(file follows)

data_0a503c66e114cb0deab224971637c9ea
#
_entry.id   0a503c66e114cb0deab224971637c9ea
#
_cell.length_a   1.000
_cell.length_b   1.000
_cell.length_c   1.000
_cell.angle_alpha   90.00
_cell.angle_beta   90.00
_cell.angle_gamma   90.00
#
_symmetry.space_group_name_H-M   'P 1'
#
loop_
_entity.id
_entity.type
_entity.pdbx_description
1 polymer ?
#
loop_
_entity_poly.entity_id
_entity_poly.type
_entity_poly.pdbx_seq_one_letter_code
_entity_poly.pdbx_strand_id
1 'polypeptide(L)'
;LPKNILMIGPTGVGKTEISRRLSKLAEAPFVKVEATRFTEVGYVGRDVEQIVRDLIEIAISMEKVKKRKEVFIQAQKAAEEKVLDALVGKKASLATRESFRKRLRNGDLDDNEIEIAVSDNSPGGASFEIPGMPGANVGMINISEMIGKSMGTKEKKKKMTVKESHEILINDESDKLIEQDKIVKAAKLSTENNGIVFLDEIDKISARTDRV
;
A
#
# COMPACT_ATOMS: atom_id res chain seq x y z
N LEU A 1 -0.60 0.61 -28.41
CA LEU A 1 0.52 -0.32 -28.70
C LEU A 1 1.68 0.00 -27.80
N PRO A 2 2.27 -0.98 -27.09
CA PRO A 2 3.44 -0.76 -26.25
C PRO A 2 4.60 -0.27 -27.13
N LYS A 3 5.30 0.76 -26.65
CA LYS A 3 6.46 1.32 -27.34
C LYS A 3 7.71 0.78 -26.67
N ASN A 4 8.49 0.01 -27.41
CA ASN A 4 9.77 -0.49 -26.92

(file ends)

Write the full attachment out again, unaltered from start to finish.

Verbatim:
data_0a503c66e114cb0deab224971637c9ea
#
_entry.id   0a503c66e114cb0deab224971637c9ea
#
_cell.length_a   1.000
_cell.length_b   1.000
_cell.length_c   1.000
_cell.angle_alpha   90.00
_cell.angle_beta   90.00
_cell.angle_gamma   90.00
#
_symmetry.space_group_name_H-M   'P 1'
#
loop_
_entity.id
_entity.type
_entity.pdbx_description
1 polymer ?
#
loop_
_entity_poly.entity_id
_entity_poly.type
_entity_poly.pdbx_seq_one_letter_code
_entity_poly.pdbx_strand_id
1 'polypeptide(L)'
;LPKNILMIGPTGVGKTEISRRLSKLAEAPFVKVEATRFTEVGYVGRDVEQIVRDLIEIAISMEKVKKRKEVFIQAQKAAEEKVLDALVGKKASLATRESFRKRLRNGDLDDNEIEIAVSDNSPGGASFEIPGMPGANVGMINISEMIGKSMGTKEKKKKMTVKESHEILINDESDKLIEQDKIVKAAKLSTENNGIVFLDEIDKISARTDRV
;
A
#
# COMPACT_ATOMS: atom_id res chain seq x y z
N LEU A 1 -0.60 0.61 -28.41
CA LEU A 1 0.52 -0.32 -28.70
C LEU A 1 1.68 0.00 -27.80
N PRO A 2 2.27 -0.98 -27.09
CA PRO A 2 3.44 -0.76 -26.25
C PRO A 2 4.60 -0.27 -27.13
N LYS A 3 5.30 0.76 -26.65
CA LYS A 3 6.46 1.32 -27.34
C LYS A 3 7.71 0.78 -26.67
N ASN A 4 8.49 0.01 -27.41
CA ASN A 4 9.77 -0.49 -26.92